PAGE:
Sunday, 23 June 2013

How and why this Blog page got started.

I was prompted to write this in regards to well meaning people encouraging a gent who has suffered/recovering from a stroke. He is being pressured into buying a Vicmarc VL200 Sit Down Lathe and/or the club he is a member of. I spoke to the gent at a turning demonstration we were both at. He was a towering man of over 6ft using a walking frame to get about. He is well aware he is loosing strength in his legs and ability to get about but can still stand, he is already into turning. So I suggested something like my stool instead. Using the lathe he has already at home and the club lathes many of which I saw set up for tall people only. None seem to have adjustment for short people, they used whats called a duck board to raise them up.

My personal opinion  of the VL200 sit down lathe is "well done Vicmarc for having a go but sorry no first prize".
No I have not used one or am I likely to ever try, I have used a large normal Vicmarc and hated it.
Firstly I could never afford one and I would not expect any club or institution to buy one so I could. Not at a price of $4,000 to $6,000 and you must buy tooling on top (thats the same with any lathe).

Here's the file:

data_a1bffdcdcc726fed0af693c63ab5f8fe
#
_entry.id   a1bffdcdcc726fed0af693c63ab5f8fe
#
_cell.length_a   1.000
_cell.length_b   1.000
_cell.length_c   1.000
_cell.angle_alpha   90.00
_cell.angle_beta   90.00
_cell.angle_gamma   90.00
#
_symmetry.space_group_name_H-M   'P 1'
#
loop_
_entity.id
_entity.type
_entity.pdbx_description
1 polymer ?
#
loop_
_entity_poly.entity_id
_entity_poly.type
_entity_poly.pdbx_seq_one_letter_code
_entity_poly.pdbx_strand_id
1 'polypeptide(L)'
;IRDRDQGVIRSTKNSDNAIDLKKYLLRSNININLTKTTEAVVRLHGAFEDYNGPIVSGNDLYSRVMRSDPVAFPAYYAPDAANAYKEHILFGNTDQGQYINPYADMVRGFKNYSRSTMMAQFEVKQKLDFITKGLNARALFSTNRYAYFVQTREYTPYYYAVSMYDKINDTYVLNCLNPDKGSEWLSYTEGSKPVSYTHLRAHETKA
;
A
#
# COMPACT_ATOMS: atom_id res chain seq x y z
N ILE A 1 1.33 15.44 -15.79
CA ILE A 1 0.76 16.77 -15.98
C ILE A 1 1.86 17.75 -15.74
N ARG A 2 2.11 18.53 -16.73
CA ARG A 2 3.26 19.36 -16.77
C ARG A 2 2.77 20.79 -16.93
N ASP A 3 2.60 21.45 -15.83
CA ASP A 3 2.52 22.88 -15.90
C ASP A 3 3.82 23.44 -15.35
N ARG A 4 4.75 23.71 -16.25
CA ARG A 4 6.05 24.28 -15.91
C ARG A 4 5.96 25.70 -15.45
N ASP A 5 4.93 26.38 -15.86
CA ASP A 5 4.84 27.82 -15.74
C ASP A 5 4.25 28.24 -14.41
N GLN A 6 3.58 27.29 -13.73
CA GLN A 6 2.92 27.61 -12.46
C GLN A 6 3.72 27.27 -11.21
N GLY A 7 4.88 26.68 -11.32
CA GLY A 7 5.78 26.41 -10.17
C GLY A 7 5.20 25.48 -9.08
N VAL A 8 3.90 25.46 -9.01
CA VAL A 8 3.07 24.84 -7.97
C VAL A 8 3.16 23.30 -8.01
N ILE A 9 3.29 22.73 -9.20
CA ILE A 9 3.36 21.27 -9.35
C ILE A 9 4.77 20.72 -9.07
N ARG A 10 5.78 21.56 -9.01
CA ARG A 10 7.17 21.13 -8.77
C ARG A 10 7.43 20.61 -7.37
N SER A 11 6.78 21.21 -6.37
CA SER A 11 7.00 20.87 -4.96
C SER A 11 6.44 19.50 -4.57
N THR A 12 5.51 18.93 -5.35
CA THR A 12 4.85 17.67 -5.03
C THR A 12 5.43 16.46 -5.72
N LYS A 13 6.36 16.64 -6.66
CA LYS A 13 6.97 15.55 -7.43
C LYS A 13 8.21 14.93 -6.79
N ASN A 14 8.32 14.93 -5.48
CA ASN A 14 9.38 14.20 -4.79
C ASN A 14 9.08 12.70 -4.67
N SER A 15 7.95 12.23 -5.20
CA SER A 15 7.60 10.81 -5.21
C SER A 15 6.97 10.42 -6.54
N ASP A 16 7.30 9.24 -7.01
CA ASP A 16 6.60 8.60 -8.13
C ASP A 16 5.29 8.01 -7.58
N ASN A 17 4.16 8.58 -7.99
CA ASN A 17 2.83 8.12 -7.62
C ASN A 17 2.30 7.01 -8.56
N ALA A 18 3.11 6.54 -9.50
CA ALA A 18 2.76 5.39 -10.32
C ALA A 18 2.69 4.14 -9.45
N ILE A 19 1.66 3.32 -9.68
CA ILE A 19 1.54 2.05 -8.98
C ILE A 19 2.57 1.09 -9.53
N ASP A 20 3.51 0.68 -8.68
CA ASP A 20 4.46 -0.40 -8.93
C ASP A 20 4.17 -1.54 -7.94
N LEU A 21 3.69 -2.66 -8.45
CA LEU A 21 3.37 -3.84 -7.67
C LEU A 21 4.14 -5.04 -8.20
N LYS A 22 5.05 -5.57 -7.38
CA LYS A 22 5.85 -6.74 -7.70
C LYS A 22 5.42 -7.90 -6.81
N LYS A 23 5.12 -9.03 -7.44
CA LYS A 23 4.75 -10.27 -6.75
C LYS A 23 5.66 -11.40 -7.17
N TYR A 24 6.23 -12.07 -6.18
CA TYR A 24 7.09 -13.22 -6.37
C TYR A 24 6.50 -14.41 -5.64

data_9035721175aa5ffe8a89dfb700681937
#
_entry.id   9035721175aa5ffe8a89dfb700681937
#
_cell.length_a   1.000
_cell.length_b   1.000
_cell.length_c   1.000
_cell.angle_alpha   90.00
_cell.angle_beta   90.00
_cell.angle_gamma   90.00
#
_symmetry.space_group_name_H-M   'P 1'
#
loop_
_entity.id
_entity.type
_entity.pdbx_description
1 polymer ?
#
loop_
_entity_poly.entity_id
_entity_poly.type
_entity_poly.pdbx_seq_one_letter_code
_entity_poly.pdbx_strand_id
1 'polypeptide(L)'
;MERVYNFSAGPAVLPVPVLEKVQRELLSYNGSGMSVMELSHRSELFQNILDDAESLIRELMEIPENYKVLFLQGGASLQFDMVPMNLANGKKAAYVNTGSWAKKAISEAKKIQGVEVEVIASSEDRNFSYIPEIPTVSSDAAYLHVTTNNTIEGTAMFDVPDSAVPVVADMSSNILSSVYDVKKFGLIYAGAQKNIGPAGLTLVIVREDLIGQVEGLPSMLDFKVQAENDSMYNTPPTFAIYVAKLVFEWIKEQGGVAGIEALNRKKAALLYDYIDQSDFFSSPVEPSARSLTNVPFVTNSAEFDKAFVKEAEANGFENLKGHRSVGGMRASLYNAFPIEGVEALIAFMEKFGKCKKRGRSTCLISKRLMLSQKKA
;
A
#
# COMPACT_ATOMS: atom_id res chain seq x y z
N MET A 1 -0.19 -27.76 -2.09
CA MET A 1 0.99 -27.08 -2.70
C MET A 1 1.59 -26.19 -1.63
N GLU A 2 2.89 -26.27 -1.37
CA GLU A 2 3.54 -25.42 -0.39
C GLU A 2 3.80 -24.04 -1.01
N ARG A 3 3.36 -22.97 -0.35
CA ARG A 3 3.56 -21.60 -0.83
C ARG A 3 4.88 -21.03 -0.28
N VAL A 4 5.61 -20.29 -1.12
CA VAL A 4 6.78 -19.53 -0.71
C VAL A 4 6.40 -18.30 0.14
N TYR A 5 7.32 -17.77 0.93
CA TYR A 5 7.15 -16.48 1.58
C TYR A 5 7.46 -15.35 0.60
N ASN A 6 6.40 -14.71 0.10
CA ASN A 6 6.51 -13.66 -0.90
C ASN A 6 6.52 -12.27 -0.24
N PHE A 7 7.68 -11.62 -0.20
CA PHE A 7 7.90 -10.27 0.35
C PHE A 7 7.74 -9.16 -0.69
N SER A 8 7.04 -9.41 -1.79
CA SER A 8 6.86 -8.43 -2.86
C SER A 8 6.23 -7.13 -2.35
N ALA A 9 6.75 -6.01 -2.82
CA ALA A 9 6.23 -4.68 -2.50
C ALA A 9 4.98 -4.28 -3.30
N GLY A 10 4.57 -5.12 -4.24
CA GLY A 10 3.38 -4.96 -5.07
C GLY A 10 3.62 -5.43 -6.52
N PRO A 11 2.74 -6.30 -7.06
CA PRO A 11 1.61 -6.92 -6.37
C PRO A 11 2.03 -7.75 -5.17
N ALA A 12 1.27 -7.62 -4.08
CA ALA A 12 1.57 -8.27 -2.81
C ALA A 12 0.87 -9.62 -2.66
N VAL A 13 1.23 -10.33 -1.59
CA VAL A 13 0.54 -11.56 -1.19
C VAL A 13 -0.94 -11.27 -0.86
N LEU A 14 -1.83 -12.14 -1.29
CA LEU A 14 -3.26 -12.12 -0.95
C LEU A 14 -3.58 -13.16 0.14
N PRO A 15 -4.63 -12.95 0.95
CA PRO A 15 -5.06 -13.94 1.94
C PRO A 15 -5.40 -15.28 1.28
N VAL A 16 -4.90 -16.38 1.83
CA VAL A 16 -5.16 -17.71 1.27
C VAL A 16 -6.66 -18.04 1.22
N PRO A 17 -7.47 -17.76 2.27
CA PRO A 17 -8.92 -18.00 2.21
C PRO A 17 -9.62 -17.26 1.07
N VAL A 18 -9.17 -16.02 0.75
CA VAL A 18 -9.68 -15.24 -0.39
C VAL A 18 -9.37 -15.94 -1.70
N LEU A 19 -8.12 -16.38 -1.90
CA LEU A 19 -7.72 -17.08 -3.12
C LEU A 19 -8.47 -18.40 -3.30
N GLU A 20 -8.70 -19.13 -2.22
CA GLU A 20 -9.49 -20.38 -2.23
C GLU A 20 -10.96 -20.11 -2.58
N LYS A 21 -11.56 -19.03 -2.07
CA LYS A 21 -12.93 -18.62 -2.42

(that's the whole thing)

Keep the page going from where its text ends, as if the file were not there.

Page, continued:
Second The steel frame which supports the lathe will radiate cold during winter and this is detrimental to anyone able bodied or not.
Thirdly The location of the motor will not allow anyone even on the office chair shown above room for knees or to move into the lathe. You have to remember wheelchairs are made of metal.

The pluses are.
Its made/assembled here in Australia so parts and service etc should be first rate.
Its Variable speed with a 1.5kw motor so can handle some big stuff.
For a mini lathe it has a good swing  400mm meaning a plate of 400mm dia can be turned it has the same between centres.
A remote switch which can be moved to suit the user.
Height adjustable although it will take more than two people to do this and unless the wheelchair user has access to a lift he will not.

. "The stand is designed to be adjustable to suit many different applications and sizes.  The adjustable legs allow up to 150mm height adjustment (every 25mm) and the pivoting bed allows a tilt angle from 0 to 45 degrees.

The height range from the floor to the centre of the spindle while the lathe is tilted at 45 degrees is from 750mm to 900mm and when the lathe is tilted at 0 degrees the height range is from 950mm to 1100mm.  "It rakes to an angle of 45 degrees"
This set up is not one for someone who is independent and wishes to turn more than just spindles and platters from my view point with or without the stand. If the lathe was bought for a club that has more than one sit down user not even in a wheelchair and those users all were different stature the need to constantly adjust would have other members or staff of collages, schools etc constantly altering it.

I have done some editing above this morning 22nd June.

The lathe above to me needs a better stand set up one more suited to multi users for clubs, collages and schools.

1 comment:

  1. Well said Ray,

    It's amazing how products can be designed with apparently little involvement of the end user in the process